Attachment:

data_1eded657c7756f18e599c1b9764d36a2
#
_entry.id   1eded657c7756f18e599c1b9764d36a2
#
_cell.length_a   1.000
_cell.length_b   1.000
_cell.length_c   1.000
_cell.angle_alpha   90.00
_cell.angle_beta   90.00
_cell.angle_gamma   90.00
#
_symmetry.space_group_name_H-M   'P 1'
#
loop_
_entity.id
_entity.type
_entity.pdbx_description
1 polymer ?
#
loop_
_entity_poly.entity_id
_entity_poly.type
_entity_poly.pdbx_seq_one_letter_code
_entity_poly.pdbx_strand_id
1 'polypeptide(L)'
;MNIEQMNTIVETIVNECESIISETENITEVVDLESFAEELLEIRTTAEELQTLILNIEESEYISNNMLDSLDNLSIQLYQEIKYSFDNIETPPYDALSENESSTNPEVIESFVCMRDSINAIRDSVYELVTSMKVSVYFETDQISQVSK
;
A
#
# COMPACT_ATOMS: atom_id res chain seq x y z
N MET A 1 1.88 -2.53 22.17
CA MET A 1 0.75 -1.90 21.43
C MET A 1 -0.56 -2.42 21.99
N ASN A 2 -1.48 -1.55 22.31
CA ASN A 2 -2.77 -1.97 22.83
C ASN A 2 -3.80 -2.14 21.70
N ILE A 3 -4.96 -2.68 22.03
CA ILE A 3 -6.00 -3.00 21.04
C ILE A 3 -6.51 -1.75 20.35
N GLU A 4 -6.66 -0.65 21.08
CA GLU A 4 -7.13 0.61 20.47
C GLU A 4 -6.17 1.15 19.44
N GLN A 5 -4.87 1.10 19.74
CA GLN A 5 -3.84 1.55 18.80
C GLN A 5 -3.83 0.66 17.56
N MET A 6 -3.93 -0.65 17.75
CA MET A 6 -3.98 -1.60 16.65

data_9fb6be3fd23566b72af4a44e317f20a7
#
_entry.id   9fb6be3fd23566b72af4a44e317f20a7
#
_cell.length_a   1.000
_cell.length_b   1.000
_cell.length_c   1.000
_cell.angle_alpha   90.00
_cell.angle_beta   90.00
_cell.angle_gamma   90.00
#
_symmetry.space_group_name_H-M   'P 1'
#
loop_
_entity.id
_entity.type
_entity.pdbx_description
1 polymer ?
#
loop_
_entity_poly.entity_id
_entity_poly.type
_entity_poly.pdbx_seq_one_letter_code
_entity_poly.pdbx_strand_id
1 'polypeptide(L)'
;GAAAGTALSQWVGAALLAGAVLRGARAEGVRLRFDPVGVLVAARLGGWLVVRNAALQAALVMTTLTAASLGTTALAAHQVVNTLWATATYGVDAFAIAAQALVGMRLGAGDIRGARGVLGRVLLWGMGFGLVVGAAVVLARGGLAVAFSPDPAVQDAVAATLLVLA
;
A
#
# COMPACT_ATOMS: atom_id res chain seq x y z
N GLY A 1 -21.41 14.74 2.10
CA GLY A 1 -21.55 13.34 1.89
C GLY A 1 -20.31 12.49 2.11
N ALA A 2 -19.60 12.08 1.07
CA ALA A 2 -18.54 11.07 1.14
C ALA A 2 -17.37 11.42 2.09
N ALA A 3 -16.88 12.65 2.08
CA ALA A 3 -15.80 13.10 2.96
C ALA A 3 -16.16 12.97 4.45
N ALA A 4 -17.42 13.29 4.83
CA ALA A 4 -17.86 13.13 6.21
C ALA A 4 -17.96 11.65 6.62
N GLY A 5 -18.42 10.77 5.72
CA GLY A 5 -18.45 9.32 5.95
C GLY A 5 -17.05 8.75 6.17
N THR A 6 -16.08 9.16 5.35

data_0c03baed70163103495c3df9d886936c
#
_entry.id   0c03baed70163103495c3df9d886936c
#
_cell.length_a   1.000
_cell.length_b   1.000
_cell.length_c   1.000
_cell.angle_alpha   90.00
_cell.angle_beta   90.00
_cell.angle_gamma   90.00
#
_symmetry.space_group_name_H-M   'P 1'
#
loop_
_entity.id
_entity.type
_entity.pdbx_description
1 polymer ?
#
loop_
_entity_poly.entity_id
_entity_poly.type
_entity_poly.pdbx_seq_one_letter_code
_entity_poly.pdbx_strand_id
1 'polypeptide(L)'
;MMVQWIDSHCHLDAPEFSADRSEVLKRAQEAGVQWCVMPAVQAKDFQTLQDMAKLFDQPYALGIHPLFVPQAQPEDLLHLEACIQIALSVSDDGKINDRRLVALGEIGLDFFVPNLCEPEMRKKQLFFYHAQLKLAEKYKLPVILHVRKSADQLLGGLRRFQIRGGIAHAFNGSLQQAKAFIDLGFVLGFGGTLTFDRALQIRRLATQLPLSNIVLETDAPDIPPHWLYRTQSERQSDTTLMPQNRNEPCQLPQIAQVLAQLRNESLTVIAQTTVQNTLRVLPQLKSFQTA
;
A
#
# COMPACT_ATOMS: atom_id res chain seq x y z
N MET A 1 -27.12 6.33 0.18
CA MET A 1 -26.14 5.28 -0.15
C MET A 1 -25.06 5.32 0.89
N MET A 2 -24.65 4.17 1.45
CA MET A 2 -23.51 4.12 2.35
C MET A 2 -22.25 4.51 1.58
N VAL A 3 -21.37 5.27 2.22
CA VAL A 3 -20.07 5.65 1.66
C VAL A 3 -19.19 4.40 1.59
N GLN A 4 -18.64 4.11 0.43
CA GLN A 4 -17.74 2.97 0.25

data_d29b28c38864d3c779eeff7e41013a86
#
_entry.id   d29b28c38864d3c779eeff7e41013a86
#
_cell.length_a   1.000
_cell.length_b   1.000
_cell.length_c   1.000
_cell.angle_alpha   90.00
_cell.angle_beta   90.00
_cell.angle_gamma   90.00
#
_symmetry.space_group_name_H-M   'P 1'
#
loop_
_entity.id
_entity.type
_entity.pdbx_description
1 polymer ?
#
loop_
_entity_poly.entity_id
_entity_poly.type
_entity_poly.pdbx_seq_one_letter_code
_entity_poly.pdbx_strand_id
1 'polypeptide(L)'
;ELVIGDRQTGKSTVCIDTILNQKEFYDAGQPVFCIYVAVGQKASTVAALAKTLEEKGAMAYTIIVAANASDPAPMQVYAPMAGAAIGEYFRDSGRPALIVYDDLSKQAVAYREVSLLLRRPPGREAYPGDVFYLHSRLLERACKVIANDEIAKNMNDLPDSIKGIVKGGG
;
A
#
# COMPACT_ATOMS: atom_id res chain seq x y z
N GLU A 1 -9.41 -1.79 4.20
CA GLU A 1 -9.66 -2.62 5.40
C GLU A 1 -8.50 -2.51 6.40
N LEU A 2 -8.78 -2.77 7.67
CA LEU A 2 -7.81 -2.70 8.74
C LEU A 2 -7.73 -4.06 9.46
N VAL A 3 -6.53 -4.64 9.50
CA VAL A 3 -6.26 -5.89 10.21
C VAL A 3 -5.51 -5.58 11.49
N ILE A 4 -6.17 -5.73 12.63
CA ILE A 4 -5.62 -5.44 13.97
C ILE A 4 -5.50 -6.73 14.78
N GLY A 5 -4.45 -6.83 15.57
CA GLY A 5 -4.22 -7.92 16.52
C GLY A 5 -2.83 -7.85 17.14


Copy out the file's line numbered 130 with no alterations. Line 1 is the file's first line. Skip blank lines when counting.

N VAL A 3 -21.37 5.27 2.22